The Arrogance of the Third Culture Kid – Part Two

Pakistan - Lower Bazaar MurreeThe response to “The Arrogance of the Third Culture Kid – Part One” was overwhelming. It struck a chord in many of us and Cecily’s vulnerability allowed us to see ourselves in her story – different passport countries but similar narratives. Today Cecily brings us Part Two of her post on The Arrogance of the Third Culture Kid. If you missed Part One take a look here.


You can be arrogant about different things. The rich and wealthy are often considered arrogant by people less well off. Smart people can be arrogant about their brains, sporty people about their brawn. I watch Survivor (my fave show) where the arrogant contestant is a staple of the cast line up every year. In one particular season the good-looking girl was the arrogant one. She created groups and excluded others depending on their ‘hotness’ and ‘cuteness’.

No matter what area of life arrogance shows up in, it’s always an attitude of superiority. Arrogance seeks to diminish the personhood of another based on not matching up to certain criteria, usually determined by the arrogant person. It’s one person saying to another, “You’re not good enough because you don’t tick my boxes.”

I had a lot of boxes when I was a young adult.

The things I valued included being smart, educated, globally-aware with a broad outlook on life, well-travelled, interested in social justice, opinionated, hard-working, straightforward, sensible, clear about your goals, kind, funny and a good conversationalist.

All of those things were fine in themselves. In fact, they were better than fine. They were good, worthwhile, valuable, necessary and community-changing. The problem was that if other people didn’t match up to my standards, I dismissed, disregarded, disdained, disrespected and even despised them. My version of being human was better than theirs. Of course, I hid it – or I tried to. But you can’t stop arrogance leaking out the cracks.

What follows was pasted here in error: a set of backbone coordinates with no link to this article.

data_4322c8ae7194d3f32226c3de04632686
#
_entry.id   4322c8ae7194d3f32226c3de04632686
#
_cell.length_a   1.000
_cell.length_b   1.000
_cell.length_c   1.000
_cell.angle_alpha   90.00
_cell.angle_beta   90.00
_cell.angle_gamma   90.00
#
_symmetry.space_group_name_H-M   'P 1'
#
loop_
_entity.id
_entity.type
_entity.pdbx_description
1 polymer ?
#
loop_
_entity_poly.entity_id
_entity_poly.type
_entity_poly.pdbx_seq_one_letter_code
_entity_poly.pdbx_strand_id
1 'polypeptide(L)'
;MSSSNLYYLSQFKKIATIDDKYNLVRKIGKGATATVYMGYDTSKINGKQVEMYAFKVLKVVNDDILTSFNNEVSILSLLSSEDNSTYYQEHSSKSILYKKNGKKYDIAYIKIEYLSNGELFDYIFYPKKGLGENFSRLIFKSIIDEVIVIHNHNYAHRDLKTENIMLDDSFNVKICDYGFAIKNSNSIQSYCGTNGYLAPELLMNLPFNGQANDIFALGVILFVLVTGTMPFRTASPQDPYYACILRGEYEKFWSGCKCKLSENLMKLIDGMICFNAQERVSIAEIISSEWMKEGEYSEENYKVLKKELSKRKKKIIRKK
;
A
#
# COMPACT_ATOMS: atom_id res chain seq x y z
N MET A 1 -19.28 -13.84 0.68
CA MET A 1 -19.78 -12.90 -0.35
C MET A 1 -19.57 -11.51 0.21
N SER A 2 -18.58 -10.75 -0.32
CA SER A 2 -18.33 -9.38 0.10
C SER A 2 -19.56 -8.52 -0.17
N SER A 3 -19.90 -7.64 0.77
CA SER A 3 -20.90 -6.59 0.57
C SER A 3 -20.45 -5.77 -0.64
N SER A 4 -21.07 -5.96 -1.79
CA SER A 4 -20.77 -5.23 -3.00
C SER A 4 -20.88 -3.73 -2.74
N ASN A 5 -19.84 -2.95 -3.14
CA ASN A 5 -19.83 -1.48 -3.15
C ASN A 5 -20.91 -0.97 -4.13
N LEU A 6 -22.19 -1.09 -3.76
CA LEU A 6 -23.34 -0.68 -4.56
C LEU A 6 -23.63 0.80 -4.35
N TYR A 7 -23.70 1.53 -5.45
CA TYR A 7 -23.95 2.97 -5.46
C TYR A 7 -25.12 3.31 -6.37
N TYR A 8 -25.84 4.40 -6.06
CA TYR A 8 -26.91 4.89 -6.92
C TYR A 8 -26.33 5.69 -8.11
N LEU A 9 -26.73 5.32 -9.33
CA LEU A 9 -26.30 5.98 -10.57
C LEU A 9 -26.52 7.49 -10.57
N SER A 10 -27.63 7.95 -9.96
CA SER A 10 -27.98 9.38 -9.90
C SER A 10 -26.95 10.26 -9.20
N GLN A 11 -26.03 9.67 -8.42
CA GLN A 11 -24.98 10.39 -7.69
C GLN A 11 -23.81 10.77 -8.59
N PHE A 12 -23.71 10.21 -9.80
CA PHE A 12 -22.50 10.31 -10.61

As a third culture kid I put on arrogance as a protection. It was hard to fit nowhere and always be on the outside of every group. I didn’t know the rules of the culture I was supposed to belong to and I didn’t have the group knowledge that my peers took for granted. I didn’t like feeling like I was second best; an oddity; that girl with the funny accent.

It hurt. A lot.

So I created my own identity where I didn’t have to be worse than everybody else. In my version of the world, I was better, for a whole variety of reasons.

It wasn’t until later, when I was older, that I realized that this didn’t really work so well. For a start I was lonely. With every strong wind I wobbled precariously on the pedestal of my own making. And when I did finally fall off, it was hard to accept that I wasn’t perfect, and even harder to accept that I needed help.

Shedding my TCK arrogance meant taking a new look at the lives of the people I was living among. They weren’t second best, small, trivial or stagnant, like I had always thought. They were just lives. They were just people.

I also had to take a look at myself and ask the question: what am I trying to protect myself from? Grief, yes. Hurt, certainly. But most of all, the idea that I am second best. Having a truer perception of myself in relation to others and God helped me be brave to feel the grief, experience the hurt, and know that I am loved, just as surely as others are too.

For a while I felt invisible in my new identity.

It felt as though without the armor of superiority, no-one could see me. But it wasn’t true. People could always see me. The difference was that now I could relate to them. I didn’t have to get rid of the boxes I ticked for myself, but I could now value other people’s boxes just as much.

Maybe not all TCKs are like me and put on arrogance as protection. Even so, there is still often a perception that we are know-it-alls and show-offs, often simply because we have different knowledge to the people around us.

I remember as a little girl on furlough in Australia expressing surprise at the size of the garlic bulbs in the supermarket. “That’s a lot bigger than in Pakistan,” I said to my cousin, who promptly turned up her nose at me.

“Well, in Australia, that’s how big garlic is,” she said sniffily. I could see she was upset but I had no idea what I had said.

I only understood it later in life when I met an exchange student at uni.
“Back home we do this,” she said. “In the US we do that.” I found it boring at first. And then I found it insulting. “I have such great times with my really great friends back home,” she said. “I really miss them.”

“If it’s so great, why don’t you go back there,” was my immediate thought. “Aren’t we good enough for you?” And all of a sudden I realized why my cousin had been upset about the garlic. All she had heard from me was “Pakistan this and Pakistan that” and she was tired of it. Didn’t her experience count for something too? Couldn’t I just start living where I was?